I’m back in Moscow, the first visit here since I left the country at the end of February. I can’t see a lot of change. The traffic jams as bad as ever. It took me two hours to travel from the airport to the apartment where I’m staying, a distance of about 16 kilometers. One difference between here & Azerbaijan, however, is that the financial crisis has registered with people here in a way that seems mostly lacking in Azerbaijan.
Perhaps this is because Azerbaijan is less tightly connected to world markets. Of course, it is connected – quite dependent on the oil consumption in the developed world, of course. But financial activity does not occur on anything near the scale like Moscow or New York.
Another explanation could be that Russia has suffered so much from past financial crises, and so is sensitized to them. Ten years ago, I left Russia in the midst of the ruble crisis of 1998. The stores were emptied of goods that could be horded. The bank machines stopped working for days. I remember lending a friend – who was a fairly prominent film director – some spare cash, because he found himself flat broke & with no means of getting cash.
Within a few minutes of my arrival this time, my Russian hosts asked me about the global financial crisis, joking that the Americans are to blame.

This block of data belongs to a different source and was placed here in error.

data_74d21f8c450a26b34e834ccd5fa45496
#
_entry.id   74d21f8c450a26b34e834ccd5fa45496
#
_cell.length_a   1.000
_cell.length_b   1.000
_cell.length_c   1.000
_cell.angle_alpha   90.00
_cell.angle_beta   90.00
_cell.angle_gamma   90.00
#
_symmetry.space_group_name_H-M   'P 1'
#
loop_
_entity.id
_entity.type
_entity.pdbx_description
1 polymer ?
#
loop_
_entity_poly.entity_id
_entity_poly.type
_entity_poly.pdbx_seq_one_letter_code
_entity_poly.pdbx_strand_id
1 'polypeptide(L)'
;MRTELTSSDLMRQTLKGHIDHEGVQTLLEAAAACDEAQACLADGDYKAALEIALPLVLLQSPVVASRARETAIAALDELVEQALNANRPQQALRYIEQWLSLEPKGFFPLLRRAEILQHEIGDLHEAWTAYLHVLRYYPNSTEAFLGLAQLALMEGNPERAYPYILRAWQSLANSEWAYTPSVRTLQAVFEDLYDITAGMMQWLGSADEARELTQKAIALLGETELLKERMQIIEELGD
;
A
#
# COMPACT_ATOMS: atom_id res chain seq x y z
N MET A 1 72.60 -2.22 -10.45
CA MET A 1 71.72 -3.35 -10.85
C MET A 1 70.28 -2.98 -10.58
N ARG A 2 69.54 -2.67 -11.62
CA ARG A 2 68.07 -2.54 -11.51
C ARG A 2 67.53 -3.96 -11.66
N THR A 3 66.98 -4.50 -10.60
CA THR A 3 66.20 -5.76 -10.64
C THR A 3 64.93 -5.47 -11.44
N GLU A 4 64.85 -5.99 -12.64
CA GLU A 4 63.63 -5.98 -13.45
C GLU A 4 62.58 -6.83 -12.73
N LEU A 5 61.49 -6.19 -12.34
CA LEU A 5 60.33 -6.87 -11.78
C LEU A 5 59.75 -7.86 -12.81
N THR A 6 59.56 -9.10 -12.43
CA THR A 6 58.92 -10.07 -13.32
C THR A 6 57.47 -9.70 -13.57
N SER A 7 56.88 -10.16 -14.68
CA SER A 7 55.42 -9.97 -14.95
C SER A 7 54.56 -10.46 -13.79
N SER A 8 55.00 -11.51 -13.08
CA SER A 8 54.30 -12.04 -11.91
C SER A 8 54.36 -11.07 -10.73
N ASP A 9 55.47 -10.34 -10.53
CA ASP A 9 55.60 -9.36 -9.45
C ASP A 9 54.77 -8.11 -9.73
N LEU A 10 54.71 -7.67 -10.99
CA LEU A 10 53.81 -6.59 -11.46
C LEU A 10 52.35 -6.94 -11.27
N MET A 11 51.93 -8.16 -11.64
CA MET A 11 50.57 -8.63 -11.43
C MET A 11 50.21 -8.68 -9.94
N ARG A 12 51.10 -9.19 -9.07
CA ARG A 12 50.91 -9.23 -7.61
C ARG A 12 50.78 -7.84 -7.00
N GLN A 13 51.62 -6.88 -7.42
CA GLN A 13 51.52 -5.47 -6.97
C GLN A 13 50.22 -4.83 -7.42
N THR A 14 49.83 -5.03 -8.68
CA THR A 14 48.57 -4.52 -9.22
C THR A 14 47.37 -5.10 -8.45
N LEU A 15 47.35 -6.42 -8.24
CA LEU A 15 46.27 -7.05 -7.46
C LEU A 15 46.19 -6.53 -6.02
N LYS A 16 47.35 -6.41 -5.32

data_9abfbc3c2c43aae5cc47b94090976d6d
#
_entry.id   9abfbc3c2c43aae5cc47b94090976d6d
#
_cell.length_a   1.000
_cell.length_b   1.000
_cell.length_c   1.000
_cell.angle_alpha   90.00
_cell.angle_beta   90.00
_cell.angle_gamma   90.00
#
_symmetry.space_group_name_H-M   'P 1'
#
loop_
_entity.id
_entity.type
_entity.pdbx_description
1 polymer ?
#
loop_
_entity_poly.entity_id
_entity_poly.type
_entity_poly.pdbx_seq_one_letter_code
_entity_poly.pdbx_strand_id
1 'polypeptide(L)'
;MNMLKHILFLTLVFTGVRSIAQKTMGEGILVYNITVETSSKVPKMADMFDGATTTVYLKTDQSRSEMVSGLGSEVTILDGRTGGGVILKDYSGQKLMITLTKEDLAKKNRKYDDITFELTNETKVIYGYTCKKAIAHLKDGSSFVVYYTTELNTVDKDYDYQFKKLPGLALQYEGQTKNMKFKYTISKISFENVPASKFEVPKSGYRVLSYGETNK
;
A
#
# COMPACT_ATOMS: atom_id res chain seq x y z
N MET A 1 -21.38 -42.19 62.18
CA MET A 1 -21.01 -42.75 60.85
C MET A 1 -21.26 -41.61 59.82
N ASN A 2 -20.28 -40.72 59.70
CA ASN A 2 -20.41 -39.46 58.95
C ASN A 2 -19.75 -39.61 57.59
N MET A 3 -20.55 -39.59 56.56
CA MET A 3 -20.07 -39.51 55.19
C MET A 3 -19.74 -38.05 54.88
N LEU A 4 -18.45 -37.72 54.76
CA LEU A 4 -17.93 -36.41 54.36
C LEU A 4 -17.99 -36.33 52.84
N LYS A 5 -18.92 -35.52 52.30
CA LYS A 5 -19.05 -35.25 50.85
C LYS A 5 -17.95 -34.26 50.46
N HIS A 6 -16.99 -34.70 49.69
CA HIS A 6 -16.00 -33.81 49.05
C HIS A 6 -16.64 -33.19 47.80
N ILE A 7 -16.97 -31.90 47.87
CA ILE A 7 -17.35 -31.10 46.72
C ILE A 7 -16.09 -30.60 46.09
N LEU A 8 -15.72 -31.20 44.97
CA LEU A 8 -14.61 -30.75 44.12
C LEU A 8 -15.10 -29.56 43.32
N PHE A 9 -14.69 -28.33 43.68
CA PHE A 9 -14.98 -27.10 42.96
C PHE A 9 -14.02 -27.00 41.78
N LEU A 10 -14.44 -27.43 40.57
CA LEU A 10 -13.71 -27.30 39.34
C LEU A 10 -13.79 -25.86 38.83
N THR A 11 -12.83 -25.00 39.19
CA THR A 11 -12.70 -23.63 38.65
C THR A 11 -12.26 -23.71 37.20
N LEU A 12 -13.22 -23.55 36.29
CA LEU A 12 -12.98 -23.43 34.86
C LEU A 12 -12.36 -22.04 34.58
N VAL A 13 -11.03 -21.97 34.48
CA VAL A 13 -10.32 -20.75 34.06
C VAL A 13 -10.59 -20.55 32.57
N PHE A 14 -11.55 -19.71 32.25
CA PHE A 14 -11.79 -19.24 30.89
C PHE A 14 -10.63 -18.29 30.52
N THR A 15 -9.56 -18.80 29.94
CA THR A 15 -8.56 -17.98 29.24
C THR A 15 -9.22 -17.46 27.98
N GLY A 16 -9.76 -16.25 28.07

Of course, that’s not much of a joke. But they smiled.
Today I met with the leader of the Glasnost Defense Foundation, to discuss a new training program for journalists. It was a fine & fruitful meeting. Nice guy. Well-connected journalist. Chubais returned his phone call in the middle of our conversation. My only objection to the conversation were the cheap cigarettes he chain smoked. About five minutes before my departure, he thought to open a window. Actually, I don’t think it would have made a difference to me if he were chain-smoking the most expensive cigarettes. It was still pretty damn smoky in there.
I’ll be attending a conference with a bunch of Russian journalists in a couple of days. I can expect some more smoky rooms.
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